Q: What makes your clothing comfortable?

Nilgün: Well, I pretty much know … the woman’s body, how it forms over the years. That is very important. How it changes over the years. I know that very well — been there, done that. So I make my patterns according to the knowledge that I got over the years, and it makes it comfortable. Then I do the designs, thinking of the woman’s body. It is not just, it will look great on the hanger.

Ayse: We also pay attention to how the textiles themselves feel. It could look great, but if it’s scratchy, we don’t use it.

Nilgün: We use a lot of natural fiber, and most of the fabrics we use, they are washable. And it travels well. That is very important, again, for women. It has to pack well — don’t take a lot of space — and then be happy when you open your luggage.

Nilgun and Ayse Derman’s opened their Niche store at Pearl in 2014. It was the company’s first retail location.

Nilgun and Ayse Derman’s opened their Niche store at Pearl in 2014. It was the company’s first retail location.

William Luther, Staff

Q: Do you design all of Niche’s clothes, or do you have other employees working on the design?

Nilgün: I have a technical designer. I make my designs, and then I give that to the technical designer. They put it in a computer, and we have all different sizes, from extra small to plus sizes — which is very important right now. Not very many designers make plus sizes. We go to 3X. They can come order here — even if we don’t have it, we can make one item for them.

Ayse: That’s also a flexibility, that we manufacture in the U.S. In the ’70s, more than 50 percent of clothing was manufactured in the U.S. By the mid-2000s, it was less than 5 percent. So it’s an extreme change in that manufacturing process. There’s a few other companies in the country that still do it here. It gives us a lot of flexibility on inventory control, obviously, but also it lets us do very fast responses, and smaller cuts and smaller runs. The special kind of things — like, someone comes in and says, “Oh my gosh, I really, really want this shirt in an extra-small and pink, you only have blue.” We’re like, “We can do the pink one, no problem.”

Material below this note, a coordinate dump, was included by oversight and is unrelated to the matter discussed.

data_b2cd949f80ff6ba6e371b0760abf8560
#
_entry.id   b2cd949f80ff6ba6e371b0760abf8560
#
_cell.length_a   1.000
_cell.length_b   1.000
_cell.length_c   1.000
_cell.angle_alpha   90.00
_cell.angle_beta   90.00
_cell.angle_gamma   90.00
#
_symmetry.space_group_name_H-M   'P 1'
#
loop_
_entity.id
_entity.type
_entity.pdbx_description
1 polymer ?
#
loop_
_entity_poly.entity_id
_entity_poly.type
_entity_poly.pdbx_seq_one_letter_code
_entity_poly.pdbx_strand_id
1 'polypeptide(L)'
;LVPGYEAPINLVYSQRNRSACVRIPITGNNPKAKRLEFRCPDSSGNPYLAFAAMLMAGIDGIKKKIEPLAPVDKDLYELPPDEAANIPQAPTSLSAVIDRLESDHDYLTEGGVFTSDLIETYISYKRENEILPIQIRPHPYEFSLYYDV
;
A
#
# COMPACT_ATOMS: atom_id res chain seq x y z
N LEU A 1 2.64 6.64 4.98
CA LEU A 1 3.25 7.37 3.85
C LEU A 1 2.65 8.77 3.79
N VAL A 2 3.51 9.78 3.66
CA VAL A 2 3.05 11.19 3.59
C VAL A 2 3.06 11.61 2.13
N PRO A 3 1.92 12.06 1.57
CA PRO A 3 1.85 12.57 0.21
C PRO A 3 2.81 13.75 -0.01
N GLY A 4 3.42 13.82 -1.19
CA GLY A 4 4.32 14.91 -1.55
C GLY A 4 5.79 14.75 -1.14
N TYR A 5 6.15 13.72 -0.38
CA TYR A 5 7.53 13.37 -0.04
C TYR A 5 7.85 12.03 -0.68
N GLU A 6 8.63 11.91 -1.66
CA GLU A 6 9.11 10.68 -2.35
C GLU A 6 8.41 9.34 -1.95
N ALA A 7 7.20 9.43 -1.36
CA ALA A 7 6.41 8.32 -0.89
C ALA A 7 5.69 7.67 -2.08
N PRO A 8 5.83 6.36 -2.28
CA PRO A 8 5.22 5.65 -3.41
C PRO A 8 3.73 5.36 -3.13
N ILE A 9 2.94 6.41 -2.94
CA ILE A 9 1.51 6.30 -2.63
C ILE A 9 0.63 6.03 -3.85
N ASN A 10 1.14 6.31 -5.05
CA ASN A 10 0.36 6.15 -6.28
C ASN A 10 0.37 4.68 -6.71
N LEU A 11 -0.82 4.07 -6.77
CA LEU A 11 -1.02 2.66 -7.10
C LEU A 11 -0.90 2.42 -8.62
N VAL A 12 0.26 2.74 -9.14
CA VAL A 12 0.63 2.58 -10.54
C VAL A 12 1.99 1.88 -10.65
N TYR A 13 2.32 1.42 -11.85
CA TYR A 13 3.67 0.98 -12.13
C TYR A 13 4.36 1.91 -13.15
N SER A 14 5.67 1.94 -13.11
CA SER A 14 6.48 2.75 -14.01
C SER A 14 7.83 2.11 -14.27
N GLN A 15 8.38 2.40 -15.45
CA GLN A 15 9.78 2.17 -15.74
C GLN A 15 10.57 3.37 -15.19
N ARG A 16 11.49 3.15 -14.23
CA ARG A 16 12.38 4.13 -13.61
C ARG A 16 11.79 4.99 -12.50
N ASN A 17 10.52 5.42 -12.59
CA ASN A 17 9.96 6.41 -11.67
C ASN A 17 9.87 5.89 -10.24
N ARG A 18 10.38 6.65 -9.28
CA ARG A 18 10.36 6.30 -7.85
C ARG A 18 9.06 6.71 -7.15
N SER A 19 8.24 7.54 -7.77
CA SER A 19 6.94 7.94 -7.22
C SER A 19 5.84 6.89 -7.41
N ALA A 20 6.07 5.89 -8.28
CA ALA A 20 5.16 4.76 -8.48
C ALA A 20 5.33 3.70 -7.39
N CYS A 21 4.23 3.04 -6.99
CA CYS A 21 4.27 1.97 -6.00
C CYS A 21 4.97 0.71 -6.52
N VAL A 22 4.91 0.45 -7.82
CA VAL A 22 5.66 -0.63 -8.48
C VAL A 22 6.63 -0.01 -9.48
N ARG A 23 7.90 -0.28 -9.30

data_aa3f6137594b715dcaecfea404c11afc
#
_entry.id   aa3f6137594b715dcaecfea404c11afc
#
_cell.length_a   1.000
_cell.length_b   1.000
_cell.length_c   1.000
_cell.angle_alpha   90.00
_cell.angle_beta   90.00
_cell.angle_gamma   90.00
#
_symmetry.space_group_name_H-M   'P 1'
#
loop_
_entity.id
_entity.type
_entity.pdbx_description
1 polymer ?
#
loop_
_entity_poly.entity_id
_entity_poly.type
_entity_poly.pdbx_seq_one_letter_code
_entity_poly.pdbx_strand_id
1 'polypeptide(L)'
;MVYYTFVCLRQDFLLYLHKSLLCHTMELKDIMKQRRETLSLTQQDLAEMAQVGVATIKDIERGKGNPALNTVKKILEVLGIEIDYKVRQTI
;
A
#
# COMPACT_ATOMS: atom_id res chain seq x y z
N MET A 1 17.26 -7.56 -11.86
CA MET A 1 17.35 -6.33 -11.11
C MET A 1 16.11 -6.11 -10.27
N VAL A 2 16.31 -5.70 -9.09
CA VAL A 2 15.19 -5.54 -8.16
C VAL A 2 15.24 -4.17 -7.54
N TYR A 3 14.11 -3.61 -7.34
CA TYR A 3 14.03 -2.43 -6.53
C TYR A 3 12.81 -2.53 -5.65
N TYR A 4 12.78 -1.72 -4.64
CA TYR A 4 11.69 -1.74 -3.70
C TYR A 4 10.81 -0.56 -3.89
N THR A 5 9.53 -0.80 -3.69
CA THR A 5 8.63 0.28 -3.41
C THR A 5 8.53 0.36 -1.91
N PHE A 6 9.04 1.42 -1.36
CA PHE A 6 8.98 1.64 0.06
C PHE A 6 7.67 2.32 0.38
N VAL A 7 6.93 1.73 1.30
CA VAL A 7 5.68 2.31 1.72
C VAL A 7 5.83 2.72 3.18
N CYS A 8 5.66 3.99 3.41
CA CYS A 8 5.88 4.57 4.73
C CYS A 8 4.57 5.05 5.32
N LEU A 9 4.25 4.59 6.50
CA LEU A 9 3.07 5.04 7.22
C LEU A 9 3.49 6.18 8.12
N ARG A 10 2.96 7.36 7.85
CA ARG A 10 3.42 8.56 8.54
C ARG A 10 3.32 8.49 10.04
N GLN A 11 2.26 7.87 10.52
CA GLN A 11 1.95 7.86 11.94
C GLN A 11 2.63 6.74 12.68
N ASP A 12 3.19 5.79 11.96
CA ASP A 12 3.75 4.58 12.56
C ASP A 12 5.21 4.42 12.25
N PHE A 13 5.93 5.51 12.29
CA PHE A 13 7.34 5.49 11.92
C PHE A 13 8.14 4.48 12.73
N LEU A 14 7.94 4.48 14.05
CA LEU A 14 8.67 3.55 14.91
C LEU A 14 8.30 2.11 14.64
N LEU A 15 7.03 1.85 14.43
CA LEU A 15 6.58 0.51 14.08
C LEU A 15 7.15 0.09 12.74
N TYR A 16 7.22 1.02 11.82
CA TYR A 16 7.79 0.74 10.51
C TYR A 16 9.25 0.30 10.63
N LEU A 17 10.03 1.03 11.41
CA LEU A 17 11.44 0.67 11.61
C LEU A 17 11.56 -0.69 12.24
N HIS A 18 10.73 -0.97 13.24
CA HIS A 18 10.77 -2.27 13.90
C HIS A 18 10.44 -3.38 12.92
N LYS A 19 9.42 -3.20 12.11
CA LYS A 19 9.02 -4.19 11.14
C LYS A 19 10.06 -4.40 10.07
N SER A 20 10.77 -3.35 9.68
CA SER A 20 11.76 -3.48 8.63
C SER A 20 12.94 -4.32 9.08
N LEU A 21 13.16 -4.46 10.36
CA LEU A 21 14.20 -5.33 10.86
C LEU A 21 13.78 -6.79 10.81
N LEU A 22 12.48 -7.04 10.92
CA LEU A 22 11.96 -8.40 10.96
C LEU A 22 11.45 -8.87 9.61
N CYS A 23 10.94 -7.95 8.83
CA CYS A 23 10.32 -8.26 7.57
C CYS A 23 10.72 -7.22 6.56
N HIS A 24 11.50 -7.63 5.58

Q: Have you considered making your clothes abroad?

Ayse: We have considered it several times over the course of the last 20 years, and we always decide not to for different reasons. One, there was a time where it was very, very beneficial cost-wise to make something in China. That cost differential is a lot less now. The shipping lead-time is a lot longer. Shipping rates — things cost me more than two-to-three times what they did pre-pandemic to ship now. Fabric or raw goods or buttons, or whatever it is. The lead times are so long, you have to project so much of what you think you’re going to sell so far in advance.

Q: You didn’t use to sell your clothes online, but now you do. Why did you make that change?

Ayse: That is a really interesting development. You know, we shut down the store on March 13, 2020. And by March 29, we had our online store up and going. Because not just us — every single one of our stores across the country closed as well. We have a wonderful in-house graphics person. We’d already been kind of kicking around our wholesale website, so we had done that part already. She just got on it, man.

Q: Why didn’t you have an online presence before?

Ayse: There was a philosophy that you don’t want to compete with your customers. For a long time, that was a thing. It’s not so much a thing now. We try not to have too much overlap with what we sell to our customers. We do special colors for the Pearl, or one-run-and-done so that we’re not really competing at the same time with the stores. I think it’s OK. Ten years ago, it was way more challenging for store owners to know that their customers could go and buy from you directly. I think there’s less of that now, because so many more people are just online shopping all the time.

Q: Is your clothing still sold in Dillard’s?

Ayse: Not since the pandemic.

Nilgün: As I get older, I am trying to set my time a little bit less and less, while she’s taking over a little bit more. Dillard’s is wonderful, but those kinds of corporations, they want almost every month new designs, and I found myself, it is too much time-consuming for me.

Ayse: You know, the pandemic changed a lot of things. It changed the way we want to work as well. We were just working so hard, so hard, all the time. Dillard’s is a wonderful company. They treated us very well, and we worked with them for a very long time. But that puts you into a place where the output is kind of outpacing the amount of creativity and joy that you want to put into it, if that makes sense. It takes a while to put a collection out, and then you get some time away, and some more inspiration to go for the next season’s collection. But with a business model where you have to deliver a fresh new collection every single month, it means you’re constantly turning through designs, and it becomes more of a routine and less of a creative, joyous expression of design.